"Presentation Skills Helpful...
You need to like to work with people and to help others. It is a job that has a lot of variety. Each day is different. You don't have to be a teacher first, although it does help to have some experience presenting lessons in front of people. It is good if you are organized and that you handle stress well. Some days can be very stressful. But it is nice having summers off like the teachers do!" (School Guidance Counselor; 2011)

"Volunteer As A Tutor...
It is a very good idea to volunteer at a school, possibly as a tutor so that you can practice explaining concepts and become a bit more patient. It is also a good idea to take some classes like sociology or education policy so that you are aware of what is happening in education, and what the students may have to deal with so that you can be a bit more sensitive to their individual needs." (College Counselor; 2011)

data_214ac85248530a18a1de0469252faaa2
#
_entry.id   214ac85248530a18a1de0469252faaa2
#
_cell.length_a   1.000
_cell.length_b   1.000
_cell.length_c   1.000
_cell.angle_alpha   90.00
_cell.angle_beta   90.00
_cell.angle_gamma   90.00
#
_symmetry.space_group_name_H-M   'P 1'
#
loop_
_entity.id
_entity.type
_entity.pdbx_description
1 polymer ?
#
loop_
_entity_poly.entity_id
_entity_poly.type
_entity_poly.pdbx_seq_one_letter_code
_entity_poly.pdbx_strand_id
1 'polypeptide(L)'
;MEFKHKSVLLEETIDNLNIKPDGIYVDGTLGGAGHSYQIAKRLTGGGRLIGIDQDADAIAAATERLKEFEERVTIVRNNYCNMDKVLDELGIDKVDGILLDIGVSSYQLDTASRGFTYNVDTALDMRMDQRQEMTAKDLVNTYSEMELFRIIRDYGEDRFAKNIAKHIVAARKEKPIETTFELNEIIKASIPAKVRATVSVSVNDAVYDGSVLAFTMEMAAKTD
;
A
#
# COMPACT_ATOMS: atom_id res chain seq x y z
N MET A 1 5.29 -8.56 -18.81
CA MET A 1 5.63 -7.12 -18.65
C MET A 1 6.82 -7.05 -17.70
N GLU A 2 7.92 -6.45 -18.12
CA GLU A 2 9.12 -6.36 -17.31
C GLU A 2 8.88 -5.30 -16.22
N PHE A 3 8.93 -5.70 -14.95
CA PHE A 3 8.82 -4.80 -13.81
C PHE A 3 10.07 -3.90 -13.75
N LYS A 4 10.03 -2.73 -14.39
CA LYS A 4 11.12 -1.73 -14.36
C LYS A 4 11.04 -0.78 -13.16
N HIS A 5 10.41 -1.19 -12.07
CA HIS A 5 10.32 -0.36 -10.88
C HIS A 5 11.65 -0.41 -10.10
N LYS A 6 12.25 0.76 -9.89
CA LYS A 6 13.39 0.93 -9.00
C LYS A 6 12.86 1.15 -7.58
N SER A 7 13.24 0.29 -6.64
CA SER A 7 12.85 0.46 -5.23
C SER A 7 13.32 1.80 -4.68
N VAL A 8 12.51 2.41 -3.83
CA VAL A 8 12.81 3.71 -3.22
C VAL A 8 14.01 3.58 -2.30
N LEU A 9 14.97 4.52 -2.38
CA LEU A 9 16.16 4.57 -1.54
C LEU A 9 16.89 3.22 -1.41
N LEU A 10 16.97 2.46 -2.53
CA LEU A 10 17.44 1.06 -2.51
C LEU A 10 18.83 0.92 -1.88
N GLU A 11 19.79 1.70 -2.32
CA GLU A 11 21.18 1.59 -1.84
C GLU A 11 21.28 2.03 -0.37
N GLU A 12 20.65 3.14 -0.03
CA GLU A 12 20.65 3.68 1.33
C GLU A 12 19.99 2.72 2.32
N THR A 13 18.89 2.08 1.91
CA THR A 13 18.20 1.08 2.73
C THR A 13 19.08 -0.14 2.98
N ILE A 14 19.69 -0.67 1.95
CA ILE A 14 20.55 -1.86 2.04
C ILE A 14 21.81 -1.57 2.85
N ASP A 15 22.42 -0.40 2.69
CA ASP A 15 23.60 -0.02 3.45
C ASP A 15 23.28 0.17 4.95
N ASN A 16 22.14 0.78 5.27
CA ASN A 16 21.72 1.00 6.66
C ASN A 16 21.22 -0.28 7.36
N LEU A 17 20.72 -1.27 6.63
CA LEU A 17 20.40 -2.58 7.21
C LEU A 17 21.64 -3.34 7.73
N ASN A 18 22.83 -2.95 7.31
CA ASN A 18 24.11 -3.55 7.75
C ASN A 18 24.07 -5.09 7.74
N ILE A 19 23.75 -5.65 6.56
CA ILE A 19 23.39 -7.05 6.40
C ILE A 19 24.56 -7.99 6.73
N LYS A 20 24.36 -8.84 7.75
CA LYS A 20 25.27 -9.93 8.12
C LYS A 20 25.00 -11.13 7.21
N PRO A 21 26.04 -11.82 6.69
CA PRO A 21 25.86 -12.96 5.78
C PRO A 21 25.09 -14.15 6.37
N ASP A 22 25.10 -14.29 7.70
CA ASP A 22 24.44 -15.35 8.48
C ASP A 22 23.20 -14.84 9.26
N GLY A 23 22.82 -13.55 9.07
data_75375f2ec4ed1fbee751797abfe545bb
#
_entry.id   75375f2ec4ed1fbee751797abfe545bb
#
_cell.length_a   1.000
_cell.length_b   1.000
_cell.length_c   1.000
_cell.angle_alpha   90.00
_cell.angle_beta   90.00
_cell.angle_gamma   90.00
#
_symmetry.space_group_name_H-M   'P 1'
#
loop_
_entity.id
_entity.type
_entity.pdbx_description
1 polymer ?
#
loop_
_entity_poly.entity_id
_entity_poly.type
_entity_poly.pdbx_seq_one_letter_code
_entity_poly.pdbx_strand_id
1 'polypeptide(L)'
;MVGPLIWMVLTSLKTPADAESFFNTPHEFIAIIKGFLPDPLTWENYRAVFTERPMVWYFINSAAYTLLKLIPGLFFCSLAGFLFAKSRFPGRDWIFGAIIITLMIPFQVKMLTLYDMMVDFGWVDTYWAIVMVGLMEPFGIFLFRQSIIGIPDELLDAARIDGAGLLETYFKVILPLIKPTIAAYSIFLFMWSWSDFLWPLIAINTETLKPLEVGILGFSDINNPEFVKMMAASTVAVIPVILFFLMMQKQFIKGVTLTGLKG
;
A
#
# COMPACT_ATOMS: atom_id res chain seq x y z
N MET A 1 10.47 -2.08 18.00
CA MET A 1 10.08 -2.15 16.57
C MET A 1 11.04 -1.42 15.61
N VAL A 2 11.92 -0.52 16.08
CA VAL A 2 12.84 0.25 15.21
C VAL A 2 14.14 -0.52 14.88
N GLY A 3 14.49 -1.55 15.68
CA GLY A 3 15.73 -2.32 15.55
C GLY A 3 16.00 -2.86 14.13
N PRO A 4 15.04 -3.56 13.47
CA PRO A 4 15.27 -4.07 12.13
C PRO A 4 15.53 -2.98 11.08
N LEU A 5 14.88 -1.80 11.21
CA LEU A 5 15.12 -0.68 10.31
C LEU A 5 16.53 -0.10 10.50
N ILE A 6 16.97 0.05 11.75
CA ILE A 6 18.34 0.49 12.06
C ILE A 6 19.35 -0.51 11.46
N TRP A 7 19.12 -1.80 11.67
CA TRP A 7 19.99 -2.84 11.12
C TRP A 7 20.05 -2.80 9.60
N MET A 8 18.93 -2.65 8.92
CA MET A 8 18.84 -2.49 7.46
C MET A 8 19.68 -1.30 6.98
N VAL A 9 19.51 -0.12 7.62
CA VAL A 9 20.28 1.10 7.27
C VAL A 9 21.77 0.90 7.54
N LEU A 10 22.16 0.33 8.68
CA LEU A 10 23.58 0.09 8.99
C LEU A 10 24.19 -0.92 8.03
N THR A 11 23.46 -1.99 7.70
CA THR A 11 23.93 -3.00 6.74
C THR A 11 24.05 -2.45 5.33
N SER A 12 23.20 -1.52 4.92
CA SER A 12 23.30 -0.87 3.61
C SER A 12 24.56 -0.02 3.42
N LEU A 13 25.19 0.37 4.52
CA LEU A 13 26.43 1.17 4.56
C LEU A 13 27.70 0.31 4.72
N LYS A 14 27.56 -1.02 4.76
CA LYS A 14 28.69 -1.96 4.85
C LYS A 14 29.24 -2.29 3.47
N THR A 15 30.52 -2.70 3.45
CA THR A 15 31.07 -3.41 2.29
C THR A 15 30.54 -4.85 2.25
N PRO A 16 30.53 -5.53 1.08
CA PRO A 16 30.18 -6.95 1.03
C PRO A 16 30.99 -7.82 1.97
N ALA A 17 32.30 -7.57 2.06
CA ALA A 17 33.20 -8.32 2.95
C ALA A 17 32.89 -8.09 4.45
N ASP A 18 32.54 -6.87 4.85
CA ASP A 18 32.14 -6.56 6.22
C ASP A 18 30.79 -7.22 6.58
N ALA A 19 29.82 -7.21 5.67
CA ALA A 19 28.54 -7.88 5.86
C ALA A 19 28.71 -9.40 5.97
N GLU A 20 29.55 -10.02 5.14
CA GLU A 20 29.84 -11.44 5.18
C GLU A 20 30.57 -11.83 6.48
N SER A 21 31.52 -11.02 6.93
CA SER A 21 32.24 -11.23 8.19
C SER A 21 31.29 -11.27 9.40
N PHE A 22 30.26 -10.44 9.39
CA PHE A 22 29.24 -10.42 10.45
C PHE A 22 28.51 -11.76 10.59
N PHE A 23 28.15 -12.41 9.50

"Build Positive Relationships To Succeed...
You have to have a passion for children to do this job. You really have to love them and let them know that you care. If you don't, they will know it immediately and you will never be able to build a relationship with any of them. And it is all about being able to build and maintain relationships with people. Learn those skills and you'll be set for this career. You also ought to be flexible and able to accommodate many individuals at the same time." (Elementary School Counselor; 2010)

"Ed Degree Helps...
Take courses in psychology, educational psychology, and college student development. Work on your interpersonal communication skills. A degree in education definitely helps. It also is important to have a background in the field in which you are advising. Having some knowledge of the courses based on first-hand experience makes a huge difference." (Academic Advisor; 2010)